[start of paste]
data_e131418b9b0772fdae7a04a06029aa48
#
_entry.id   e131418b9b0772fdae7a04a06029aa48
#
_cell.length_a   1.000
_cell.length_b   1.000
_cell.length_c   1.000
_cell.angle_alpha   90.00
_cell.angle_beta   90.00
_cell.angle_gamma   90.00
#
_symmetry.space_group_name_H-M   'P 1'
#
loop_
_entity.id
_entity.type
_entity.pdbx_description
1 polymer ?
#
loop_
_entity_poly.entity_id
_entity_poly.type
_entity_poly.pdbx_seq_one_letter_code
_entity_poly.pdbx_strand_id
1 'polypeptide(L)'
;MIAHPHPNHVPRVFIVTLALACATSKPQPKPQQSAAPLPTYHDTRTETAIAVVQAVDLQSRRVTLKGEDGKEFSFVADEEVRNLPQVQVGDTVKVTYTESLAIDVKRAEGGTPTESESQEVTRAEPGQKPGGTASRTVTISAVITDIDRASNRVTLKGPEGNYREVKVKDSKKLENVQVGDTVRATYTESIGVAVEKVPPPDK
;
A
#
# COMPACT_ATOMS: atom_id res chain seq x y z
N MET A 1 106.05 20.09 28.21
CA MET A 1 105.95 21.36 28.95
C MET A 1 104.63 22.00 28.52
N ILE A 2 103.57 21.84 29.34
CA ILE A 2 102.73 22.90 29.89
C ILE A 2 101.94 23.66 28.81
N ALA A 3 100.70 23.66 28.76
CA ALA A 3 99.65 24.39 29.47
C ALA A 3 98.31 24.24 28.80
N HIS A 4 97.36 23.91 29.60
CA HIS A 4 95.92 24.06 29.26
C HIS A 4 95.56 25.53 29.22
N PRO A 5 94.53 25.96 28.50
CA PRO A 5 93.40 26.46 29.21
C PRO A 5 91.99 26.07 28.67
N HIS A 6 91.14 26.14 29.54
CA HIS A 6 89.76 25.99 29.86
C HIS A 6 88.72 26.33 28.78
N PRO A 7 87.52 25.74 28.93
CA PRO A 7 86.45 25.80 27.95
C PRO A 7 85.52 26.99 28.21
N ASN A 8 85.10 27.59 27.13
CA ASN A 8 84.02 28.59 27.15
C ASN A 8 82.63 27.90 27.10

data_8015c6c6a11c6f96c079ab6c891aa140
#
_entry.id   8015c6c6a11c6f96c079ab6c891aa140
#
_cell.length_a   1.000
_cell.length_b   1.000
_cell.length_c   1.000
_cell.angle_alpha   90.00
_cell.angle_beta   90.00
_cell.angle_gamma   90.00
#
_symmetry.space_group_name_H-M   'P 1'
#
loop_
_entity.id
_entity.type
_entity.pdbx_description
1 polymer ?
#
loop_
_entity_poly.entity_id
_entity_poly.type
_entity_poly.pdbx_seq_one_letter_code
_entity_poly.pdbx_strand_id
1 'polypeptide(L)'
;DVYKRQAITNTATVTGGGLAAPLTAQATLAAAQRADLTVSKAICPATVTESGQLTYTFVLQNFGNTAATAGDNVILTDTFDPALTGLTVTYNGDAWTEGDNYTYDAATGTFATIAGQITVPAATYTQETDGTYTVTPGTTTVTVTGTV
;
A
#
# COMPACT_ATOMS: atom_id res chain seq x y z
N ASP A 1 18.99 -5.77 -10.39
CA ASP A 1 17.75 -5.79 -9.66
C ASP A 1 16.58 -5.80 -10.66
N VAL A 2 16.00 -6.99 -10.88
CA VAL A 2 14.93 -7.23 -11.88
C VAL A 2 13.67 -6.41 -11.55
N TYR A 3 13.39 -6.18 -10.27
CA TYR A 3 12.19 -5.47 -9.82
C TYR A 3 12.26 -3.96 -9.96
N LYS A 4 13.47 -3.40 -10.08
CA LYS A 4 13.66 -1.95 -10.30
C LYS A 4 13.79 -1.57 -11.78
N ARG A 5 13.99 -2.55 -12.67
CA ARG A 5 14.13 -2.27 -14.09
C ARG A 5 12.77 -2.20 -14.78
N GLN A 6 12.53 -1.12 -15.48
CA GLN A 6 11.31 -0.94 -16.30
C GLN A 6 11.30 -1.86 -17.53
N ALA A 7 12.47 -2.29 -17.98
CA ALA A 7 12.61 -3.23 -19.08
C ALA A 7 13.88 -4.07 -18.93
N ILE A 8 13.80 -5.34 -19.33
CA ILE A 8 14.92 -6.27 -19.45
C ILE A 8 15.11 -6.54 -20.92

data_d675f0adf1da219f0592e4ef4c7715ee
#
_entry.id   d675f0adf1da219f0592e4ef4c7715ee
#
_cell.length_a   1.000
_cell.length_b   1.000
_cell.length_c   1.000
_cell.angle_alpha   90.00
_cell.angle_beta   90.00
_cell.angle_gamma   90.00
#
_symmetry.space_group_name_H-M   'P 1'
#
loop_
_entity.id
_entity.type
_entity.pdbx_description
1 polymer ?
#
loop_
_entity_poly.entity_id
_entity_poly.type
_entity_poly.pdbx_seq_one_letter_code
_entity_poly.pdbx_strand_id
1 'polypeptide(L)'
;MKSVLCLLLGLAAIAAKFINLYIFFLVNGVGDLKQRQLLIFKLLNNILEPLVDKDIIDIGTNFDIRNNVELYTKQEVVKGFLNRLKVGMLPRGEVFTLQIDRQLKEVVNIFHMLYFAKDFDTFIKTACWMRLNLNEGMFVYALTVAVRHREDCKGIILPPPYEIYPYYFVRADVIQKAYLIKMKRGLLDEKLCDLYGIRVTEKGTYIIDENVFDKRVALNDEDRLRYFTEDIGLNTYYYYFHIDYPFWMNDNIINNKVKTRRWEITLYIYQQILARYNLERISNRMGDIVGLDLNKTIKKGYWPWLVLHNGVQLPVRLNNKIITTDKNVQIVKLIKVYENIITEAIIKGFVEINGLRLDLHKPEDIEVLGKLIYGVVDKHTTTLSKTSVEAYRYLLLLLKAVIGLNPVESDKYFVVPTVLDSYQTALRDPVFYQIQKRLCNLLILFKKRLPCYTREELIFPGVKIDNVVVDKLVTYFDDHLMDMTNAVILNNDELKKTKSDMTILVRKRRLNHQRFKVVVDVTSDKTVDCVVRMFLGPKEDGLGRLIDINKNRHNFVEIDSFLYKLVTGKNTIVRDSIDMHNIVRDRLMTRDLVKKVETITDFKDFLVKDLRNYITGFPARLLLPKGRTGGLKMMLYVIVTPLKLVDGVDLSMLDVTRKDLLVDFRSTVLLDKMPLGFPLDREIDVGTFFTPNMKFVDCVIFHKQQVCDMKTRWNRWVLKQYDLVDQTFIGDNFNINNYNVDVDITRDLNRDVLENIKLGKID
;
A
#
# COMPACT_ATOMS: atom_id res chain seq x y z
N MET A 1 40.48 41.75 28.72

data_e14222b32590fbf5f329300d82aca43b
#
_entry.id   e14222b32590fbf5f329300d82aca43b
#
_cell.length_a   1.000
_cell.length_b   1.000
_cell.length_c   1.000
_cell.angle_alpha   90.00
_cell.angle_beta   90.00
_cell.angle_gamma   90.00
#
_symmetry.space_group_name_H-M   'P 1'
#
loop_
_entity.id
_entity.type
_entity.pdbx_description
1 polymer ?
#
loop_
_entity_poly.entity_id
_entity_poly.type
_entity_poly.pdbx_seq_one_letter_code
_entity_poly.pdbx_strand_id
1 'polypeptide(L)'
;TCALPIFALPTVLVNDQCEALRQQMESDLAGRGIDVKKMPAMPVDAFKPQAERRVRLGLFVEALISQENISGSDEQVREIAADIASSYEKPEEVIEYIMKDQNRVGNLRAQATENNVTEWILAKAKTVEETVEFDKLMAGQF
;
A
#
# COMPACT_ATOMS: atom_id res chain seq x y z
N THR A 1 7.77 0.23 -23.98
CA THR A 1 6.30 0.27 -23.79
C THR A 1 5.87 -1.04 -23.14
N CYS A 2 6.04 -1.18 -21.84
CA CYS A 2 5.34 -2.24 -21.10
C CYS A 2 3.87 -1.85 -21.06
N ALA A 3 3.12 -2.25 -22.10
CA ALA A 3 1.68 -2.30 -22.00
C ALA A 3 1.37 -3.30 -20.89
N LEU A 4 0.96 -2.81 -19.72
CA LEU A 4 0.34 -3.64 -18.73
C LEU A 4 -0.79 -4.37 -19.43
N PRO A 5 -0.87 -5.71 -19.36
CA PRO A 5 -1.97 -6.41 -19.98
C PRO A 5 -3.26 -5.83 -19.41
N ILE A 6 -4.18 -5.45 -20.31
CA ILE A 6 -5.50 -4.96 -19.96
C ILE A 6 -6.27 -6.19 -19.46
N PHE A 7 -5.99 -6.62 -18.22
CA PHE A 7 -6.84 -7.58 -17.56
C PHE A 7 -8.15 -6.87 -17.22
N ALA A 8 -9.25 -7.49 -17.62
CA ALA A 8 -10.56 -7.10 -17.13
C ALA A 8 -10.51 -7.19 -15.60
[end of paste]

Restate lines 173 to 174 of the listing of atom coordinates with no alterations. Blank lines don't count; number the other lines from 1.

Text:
N CYS A 2 6.04 -1.18 -21.84
CA CYS A 2 5.34 -2.24 -21.10